the child benefit system introduced by the new Trudeau government),
will also close up shop.
WHAT WE NEED NOW
For Canada to remain a nation that aspires to protect our most
vulnerable citizens while providing equal opportunity for all, we cannot
stand still in the face of the challenges to come. We must evolve and
adapt our social security and development systems to the reality of the
world around us. This is not a task for government alone. Business,
labor, media, religious and Indigenous organizations and many others in
both our economic life and our civil society must play a role.
What Canada is missing is an ‘institutional’ national agency,
which can bring together the many and varied elements of civil society,
government and others towards continuously assessing, improving and
adapting our nation’s social infrastructure to ever-changing circumstances.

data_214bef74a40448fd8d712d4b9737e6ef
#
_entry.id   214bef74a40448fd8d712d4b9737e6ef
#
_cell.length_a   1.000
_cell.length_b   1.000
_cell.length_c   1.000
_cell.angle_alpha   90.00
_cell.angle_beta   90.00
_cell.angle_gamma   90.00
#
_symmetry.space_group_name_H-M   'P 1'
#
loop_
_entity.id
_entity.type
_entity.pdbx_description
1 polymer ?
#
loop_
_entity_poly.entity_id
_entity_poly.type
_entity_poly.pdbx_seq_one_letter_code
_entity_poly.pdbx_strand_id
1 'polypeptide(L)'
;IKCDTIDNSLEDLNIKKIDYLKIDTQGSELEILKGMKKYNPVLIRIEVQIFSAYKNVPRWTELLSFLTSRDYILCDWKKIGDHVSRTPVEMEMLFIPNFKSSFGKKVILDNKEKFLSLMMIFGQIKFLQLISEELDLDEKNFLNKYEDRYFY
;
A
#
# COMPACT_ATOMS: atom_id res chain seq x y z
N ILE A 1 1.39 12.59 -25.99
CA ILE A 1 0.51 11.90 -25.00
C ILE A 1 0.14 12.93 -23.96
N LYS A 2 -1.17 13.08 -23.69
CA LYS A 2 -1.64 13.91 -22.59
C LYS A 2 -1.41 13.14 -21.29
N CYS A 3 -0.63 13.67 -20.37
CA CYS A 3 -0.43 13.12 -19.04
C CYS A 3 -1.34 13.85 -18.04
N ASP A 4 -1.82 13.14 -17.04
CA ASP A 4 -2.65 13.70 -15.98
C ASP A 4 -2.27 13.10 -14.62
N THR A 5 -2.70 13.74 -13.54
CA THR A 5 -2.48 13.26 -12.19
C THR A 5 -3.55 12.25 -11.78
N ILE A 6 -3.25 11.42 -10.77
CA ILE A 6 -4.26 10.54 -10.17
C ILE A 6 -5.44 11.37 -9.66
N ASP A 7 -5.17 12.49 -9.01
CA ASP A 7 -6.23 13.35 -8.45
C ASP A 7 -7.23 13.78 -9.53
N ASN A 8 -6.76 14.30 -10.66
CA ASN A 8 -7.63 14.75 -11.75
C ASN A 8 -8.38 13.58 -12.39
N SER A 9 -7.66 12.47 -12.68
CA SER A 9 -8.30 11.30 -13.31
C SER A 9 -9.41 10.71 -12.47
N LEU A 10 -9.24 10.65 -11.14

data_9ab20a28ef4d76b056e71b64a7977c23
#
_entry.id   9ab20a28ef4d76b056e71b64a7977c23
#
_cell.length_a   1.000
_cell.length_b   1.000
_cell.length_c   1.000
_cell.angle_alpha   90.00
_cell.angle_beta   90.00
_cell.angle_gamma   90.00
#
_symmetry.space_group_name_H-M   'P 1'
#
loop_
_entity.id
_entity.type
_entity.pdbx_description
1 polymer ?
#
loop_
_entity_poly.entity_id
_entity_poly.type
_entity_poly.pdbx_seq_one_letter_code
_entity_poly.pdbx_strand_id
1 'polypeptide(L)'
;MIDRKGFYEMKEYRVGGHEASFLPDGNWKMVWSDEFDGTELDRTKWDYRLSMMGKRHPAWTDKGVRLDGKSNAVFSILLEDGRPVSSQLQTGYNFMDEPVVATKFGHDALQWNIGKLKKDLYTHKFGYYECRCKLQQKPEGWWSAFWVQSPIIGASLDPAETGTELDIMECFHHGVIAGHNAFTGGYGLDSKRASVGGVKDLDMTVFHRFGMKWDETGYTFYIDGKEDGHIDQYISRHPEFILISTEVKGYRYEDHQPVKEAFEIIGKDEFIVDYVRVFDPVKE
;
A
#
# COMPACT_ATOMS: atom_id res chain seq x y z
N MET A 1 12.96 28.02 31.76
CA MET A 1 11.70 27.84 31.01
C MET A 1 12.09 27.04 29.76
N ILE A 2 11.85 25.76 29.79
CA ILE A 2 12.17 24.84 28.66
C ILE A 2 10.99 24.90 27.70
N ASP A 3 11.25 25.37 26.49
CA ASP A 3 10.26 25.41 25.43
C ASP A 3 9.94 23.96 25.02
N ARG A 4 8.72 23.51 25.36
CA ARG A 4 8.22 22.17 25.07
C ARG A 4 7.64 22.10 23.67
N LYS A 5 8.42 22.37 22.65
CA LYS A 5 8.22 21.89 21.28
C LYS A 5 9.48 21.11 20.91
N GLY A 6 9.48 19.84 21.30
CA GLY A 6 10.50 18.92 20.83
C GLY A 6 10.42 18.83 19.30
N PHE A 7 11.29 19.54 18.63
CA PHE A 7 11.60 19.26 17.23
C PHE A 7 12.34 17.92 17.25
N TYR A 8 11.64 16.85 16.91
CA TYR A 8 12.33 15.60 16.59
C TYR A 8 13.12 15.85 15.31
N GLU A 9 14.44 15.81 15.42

But neither the National Council of Welfare nor the Canadian Council
on Social Development as they were established would be suitable for
today’s needs. …
Lynn Sherwood’s article in Eastern OASW Summer Bulletin helps us step back, consider how we can say out loud “…the Emperor has no clothes.” She outlines the context for the individual worker within the organization and… the context of the organization in the system of care.
…It wasn’t supposed to be like this. The profession of social work began back at the turn of the twentieth century as a response to poverty and to the terrible living conditions of new immigrants to Canada. The agencies and organizations we work for have never been affluent, and we have never represented much more than a finger in the dyke, holding back the rising tides of human misery. This knowledge goes with the territory. Our focus on the relationship between individuals and their social environment, on advocacy for social change, has always been fundamental to our profession. However, in recent years ostensibly laudable expectations of efficiency, effectiveness, accountability, measurable outcomes, have devolved into an uncomfortable acceptance of “The Business Model” of providing social services, leaving us struggling to function in impossible, contradictory situations. …